NEED
Software project failures are legendary Traditional software methodologies are unable to:
Handle faster delivery cycles Nor able to embrace frequent change They cant live in web world

4 principles
Communication Simplicity Feedback Courage

Basic Activities
Coding Testing Listening Designing

eXtreme programming - principles & practices

Release cycle

Practices 1
Incremental planning Requirements are recorded on Story Cards and the Stories to be included in a release are determined by the time available and their relative priority. The developers break these Stories into development Tasks . The minimal useful set of functionalit y that provides business value is developed first. Releases of the system are frequent and incrementally add functionalit y to the first release. Enough design is carried out to meet the current requirements and no more. An automated unit test framework is used to write tests for a new piece of functionalit y before that functionality itself is implemented. All developers are expected to refactor the code continuously as soon as possible code improvements are found. This keeps the code simple and maintainable.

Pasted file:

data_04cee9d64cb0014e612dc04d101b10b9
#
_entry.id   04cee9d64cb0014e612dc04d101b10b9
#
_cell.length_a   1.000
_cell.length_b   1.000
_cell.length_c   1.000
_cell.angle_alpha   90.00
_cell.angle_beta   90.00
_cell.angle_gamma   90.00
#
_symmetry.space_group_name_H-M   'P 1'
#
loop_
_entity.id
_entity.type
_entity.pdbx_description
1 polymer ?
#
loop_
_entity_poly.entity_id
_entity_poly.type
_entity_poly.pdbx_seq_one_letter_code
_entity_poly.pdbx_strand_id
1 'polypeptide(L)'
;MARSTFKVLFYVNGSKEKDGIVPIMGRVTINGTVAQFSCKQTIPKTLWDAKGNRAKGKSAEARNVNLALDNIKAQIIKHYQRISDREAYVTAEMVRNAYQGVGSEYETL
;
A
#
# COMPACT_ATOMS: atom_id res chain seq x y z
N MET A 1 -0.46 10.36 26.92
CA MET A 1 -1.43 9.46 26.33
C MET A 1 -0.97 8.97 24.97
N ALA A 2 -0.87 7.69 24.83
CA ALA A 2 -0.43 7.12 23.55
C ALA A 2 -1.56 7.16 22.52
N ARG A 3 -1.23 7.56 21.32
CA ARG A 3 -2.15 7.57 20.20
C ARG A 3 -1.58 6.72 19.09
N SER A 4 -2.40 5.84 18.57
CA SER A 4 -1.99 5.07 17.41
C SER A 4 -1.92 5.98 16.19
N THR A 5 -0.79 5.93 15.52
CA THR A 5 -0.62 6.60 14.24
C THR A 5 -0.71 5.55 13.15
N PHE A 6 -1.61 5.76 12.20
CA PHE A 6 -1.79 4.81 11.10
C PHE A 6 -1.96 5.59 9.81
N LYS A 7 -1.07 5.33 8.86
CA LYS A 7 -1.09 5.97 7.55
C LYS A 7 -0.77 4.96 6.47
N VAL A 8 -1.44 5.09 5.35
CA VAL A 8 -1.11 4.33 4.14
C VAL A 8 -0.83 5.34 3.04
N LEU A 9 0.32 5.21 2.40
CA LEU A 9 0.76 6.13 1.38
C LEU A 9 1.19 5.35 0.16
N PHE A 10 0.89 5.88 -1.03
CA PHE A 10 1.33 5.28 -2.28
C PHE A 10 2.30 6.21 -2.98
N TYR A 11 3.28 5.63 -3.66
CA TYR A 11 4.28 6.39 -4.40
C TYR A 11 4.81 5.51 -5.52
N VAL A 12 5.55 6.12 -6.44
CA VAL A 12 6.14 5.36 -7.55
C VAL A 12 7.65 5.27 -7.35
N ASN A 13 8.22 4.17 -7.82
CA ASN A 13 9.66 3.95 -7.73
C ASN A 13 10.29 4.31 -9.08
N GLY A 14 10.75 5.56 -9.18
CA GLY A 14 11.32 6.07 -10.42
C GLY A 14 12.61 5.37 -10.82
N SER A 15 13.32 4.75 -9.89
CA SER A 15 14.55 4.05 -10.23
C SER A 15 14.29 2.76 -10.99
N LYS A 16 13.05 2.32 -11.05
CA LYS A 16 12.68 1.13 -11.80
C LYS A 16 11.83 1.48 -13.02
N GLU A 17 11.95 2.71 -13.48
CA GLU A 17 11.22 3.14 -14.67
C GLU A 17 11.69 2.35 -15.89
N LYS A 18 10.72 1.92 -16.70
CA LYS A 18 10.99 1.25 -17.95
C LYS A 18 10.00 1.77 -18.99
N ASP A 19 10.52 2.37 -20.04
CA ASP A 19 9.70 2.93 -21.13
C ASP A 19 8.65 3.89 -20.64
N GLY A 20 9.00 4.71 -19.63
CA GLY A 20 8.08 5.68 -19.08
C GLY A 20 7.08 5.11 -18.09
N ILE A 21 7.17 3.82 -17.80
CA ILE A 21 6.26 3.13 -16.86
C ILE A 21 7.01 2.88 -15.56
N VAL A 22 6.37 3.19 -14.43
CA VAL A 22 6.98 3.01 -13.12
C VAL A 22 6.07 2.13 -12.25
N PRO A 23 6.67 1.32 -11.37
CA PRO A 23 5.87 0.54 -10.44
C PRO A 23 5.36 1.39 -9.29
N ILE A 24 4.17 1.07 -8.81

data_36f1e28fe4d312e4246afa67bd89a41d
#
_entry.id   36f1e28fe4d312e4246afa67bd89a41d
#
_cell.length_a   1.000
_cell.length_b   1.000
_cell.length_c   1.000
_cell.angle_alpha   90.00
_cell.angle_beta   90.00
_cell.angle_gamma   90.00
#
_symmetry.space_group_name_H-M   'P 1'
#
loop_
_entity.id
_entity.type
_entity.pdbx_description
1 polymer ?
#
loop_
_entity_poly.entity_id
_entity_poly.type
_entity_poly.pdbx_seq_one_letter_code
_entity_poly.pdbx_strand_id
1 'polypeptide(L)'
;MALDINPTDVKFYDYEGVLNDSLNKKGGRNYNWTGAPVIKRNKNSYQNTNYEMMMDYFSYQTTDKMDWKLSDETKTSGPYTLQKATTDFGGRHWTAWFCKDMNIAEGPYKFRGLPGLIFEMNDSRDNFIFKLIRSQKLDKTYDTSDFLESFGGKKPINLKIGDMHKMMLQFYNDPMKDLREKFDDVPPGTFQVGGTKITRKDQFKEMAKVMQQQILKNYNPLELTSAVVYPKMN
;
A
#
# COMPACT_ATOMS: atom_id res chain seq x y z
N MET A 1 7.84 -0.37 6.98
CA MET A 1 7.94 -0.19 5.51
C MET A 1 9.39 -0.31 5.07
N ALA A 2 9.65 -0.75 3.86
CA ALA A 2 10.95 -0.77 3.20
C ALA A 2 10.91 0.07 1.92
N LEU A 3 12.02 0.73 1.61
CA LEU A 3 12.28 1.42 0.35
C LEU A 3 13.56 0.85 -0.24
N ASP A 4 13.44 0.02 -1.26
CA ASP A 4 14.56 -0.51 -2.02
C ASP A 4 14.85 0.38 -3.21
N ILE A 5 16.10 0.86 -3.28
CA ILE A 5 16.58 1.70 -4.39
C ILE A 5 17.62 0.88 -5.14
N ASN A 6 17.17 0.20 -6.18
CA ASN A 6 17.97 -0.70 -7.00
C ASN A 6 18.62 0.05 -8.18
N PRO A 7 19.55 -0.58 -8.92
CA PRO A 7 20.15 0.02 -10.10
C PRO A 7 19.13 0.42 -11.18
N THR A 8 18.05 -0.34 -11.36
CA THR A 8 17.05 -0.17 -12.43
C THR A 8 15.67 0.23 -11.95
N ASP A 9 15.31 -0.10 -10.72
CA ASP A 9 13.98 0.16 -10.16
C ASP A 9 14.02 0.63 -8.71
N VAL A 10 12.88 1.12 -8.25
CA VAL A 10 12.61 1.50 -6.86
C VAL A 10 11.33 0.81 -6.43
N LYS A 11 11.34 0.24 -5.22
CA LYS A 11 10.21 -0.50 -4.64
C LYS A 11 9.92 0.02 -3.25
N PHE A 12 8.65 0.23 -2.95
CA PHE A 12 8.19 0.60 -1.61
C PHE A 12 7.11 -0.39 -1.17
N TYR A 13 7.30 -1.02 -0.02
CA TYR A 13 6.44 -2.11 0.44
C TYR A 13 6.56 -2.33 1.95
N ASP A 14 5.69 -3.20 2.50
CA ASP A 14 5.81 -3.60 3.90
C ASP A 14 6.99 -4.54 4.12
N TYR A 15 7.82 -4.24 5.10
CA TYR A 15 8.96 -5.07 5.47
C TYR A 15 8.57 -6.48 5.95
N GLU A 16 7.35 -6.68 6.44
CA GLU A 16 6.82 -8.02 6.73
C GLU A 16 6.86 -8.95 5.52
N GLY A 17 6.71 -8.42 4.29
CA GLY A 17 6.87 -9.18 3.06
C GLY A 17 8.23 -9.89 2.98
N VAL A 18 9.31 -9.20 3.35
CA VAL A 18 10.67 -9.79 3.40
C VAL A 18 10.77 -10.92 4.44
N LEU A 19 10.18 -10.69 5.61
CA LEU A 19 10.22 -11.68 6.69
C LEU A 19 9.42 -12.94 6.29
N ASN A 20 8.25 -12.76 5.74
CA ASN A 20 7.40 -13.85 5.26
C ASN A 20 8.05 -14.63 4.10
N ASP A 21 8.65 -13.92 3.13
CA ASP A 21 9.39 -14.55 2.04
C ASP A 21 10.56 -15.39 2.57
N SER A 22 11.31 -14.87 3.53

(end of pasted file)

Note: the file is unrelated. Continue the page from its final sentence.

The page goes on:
Small Releases

Simple Design Test first development

Refactoring

Practices 2
Pair Programming Collective Ownership Developers work in pairs, checking each other work and s providing the support to always do a good job. The pairs of developers work on all areas of the system, so that no islands of expertise develop and all the developers own all the code. Anyone can change anything. As soon as work on a task is complete it is integrated into the whole system. After any such integration, all the unit tests in the system must pass. Large amounts of over-time are not considered acceptable as the net effect is often to reduce code qualit y and medium term productivity A representative of the end-user of the system (the Customer) should be available full time for the use of the XP team. In an extreme programming process, the customer is a member of the development team and is responsible for bringing system requirements to the team for implementation.